New York Jets UDFA Profile – Marcus Davis WR

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Turn On The Jets will be breaking down all of the New York Jets undrafted free agents, first and second year roster players currently on the roster who you may not be that familiar with. New staff writer Dalbin Osorio continues the series with a look at Virginia Tech receiver Marcus Davis. Give Dalbin a follow on Twitter and a welcome to TOJ!

Name: Marcus Davis

College: Virginia Tech

Position: Wide Receiver

Size: 6’3″, 233 pounds

40 Time: 4.47

Vertical: 39 1/2

College Career - Marcus Davis played both Quarterback and Wide Receiver during his freshman year at Virginia Tech. However, he made the full-time switch from QB to WR due to the play of incumbent starter Tyrod Taylor. Davis suffered a right shoulder injury during spring practices, and had to redshirt his freshman year. Davis saw his playing time increase over the four years he spent at Virginia Tech, and he improved his statistics every year. Marcus Davis went from 0 starts, 5 catches and 125 yards in his freshman (RS) to 2 starts, 19 catches and 239 yards. Marcus’s junior year was another chance for him to improve, and he was able to start eight games and haul in 30 passes for 510 yards and five touchdowns. Marcus finally broke through during his senior season as a Hokie by catching 51 passes for 953 yards and five touchdowns, and a yards per catch average of 18.69.

Scouting Report - Scouts raved about Davis’s size and speed combination, as well as his ability to separate from defensive backs. Davis is able to use his body to shield himself from corners, and he has great run after the catch ability. Davis is physical, and shows very good hand placement on deep throws. However, due to a lack of playing time during the first two seasons at VT, Davis is still raw and still has to develop as a run blocker. Davis, also, uses his body to catch the ball during short and intermediate routes. Scouts also pointed out that Davis lacks concentration and is not consistent enough when he is not the primary target.

Where He Fits -  Davis is in competition for the fourth, and possibly fifth, WR spot with UDFAs Ryan Spadola, Zach Rogers, and KJ Stroud as well as Jordan White and Clyde Gates. Santonio Holmes and Jeremy Kerley are firmly entrenched as starters, and Stephen Hill showing flashes of promise last year, but the lack of depth at the Jets’ WR corps after these three is well documented. Davis has a chance to stick on the roster because of his size and ability, and because he runs more polished routes than Stephen Hill at this particular point. Davis is a big target with speed who has gradually improved in a pro-style offense, as opposed to Stephen Hill transitioning from a Triple Option offense at Georgia Tech. Plus, Davis has shown an ability to break tackles and get yards after the catch, which may endear him to a coaching staff trying to run a lot of screens with a rookie QB under center. Davis has a very good chance to make the Final 53 if he picks up the offense during the summer and shows a willingness to improve as a run blocker.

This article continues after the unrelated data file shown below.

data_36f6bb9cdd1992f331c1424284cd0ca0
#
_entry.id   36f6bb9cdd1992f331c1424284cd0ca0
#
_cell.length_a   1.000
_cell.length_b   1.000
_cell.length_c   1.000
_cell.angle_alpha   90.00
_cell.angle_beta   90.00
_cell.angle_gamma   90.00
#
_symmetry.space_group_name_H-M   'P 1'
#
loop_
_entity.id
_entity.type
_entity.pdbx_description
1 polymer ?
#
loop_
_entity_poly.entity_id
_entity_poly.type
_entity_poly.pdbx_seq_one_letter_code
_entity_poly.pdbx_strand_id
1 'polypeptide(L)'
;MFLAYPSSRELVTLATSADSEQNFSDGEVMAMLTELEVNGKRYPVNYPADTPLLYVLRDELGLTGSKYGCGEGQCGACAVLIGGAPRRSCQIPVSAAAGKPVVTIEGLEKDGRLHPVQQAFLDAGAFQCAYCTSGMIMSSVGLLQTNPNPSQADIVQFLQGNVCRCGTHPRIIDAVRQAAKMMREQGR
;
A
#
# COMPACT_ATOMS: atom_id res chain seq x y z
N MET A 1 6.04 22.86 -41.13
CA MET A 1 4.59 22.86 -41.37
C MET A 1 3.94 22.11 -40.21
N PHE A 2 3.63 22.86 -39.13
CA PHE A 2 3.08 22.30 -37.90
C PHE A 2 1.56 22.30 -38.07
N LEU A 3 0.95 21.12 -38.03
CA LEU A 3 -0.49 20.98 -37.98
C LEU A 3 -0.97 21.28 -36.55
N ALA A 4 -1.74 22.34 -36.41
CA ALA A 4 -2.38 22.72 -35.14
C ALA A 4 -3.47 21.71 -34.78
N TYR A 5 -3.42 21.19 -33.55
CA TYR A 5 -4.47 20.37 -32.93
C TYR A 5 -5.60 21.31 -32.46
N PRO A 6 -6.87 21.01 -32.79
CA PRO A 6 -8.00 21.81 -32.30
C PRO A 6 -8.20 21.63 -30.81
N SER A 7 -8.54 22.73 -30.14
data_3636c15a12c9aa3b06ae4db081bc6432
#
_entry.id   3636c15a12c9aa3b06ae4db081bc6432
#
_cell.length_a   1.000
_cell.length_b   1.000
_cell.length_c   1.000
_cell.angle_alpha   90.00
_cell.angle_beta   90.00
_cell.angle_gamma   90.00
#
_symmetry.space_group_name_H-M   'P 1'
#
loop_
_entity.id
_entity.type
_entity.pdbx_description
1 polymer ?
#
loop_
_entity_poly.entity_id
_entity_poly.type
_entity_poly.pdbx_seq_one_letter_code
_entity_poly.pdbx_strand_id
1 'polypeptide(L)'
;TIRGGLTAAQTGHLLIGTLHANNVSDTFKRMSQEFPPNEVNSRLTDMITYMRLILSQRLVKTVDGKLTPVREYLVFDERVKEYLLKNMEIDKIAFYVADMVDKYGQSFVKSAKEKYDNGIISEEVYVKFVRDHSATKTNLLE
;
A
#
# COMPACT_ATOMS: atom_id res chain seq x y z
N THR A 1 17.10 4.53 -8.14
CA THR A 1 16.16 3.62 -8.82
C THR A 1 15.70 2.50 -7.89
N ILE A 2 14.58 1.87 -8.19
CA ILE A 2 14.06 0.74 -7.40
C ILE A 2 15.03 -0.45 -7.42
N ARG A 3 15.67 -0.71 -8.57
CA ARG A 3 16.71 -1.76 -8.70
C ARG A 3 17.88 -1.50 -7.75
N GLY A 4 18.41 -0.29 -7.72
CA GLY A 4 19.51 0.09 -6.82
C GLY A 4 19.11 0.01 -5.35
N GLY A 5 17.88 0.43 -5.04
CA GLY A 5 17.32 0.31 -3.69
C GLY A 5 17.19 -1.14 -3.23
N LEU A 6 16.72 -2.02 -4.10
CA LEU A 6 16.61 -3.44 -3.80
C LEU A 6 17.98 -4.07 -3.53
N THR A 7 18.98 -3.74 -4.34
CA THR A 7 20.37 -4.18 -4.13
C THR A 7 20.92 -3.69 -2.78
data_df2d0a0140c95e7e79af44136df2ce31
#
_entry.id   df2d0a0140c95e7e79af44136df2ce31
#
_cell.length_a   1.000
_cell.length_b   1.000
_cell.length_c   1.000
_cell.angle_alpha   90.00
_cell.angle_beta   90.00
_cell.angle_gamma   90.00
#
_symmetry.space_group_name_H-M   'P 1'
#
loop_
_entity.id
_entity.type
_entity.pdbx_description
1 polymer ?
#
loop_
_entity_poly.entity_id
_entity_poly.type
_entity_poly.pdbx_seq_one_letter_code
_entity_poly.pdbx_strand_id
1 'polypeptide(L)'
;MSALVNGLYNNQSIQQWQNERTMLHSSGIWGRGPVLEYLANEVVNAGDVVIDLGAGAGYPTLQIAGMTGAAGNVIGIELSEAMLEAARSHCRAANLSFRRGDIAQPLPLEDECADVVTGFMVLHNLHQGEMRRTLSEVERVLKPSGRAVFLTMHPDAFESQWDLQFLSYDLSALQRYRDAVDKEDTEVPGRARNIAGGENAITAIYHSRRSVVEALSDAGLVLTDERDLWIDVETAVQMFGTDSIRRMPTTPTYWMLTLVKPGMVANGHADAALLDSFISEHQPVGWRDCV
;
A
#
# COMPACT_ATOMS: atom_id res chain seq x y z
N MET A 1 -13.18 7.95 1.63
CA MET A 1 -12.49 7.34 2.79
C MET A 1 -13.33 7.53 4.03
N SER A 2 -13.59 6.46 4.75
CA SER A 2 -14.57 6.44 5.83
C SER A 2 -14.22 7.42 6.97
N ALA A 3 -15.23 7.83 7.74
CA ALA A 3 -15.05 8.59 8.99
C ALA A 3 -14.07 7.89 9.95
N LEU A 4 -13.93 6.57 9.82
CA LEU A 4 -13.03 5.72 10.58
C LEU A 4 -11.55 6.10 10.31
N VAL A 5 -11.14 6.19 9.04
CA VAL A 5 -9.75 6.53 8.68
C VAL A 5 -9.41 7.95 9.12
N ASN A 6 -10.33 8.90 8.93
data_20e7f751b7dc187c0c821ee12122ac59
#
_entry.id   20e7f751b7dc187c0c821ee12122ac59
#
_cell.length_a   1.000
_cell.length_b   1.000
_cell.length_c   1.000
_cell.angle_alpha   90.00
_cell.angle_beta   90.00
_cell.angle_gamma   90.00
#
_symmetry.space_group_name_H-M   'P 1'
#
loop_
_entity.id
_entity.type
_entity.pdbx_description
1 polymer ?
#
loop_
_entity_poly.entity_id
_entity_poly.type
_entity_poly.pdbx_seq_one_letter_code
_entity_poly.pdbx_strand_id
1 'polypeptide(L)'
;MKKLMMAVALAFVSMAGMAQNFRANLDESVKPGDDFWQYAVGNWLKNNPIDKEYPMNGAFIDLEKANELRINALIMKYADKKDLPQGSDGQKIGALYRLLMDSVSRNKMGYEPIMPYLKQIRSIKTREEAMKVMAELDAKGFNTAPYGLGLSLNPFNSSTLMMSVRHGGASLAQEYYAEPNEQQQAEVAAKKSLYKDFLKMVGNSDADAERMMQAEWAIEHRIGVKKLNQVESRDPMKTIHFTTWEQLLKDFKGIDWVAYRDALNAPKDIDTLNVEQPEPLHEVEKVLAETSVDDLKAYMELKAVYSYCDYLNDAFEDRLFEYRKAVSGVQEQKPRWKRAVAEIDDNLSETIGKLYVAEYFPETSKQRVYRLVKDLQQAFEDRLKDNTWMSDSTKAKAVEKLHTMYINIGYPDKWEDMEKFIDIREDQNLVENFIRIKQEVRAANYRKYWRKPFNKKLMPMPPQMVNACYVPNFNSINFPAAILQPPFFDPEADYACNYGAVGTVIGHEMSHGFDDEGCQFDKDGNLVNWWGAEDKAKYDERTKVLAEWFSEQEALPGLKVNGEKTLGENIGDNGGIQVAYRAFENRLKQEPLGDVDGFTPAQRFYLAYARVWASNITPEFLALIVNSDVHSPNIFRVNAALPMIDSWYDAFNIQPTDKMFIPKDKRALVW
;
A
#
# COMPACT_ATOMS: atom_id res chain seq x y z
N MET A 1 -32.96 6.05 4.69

Highlights

5 thoughts on “New York Jets UDFA Profile – Marcus Davis WR

  1. I am a little worried that the Giants cut him so fast. Then again, they seem to have really good depth at receiver. I just hope that is the reason, and not a lack of effort from Davis.

  2. I agree KAsh, the Giants cutting him in early May is a red flag. He has talent but seems to lack the heart or effort according to reports. Hopefully getting cut has woken him up, but going undrafted should have done that already. We will see how he does during OTA’s and camp (if he makes it that far).

  3. Davis is a stud — the Giants will regret cutting him. He has size, speed and good hands. Sure, his blocking is suspect but, as a receiver, he was double-teamed all-yr and was unstoppable. He’s the next Cotchery — complete steal!

  4. Marcus is the Jets next starting wide out, He played with my son in HS and I have followed his career with interest.He is a beast and he’s a better QB than Sanchez…Good Luck Marcus, Go Get Em’

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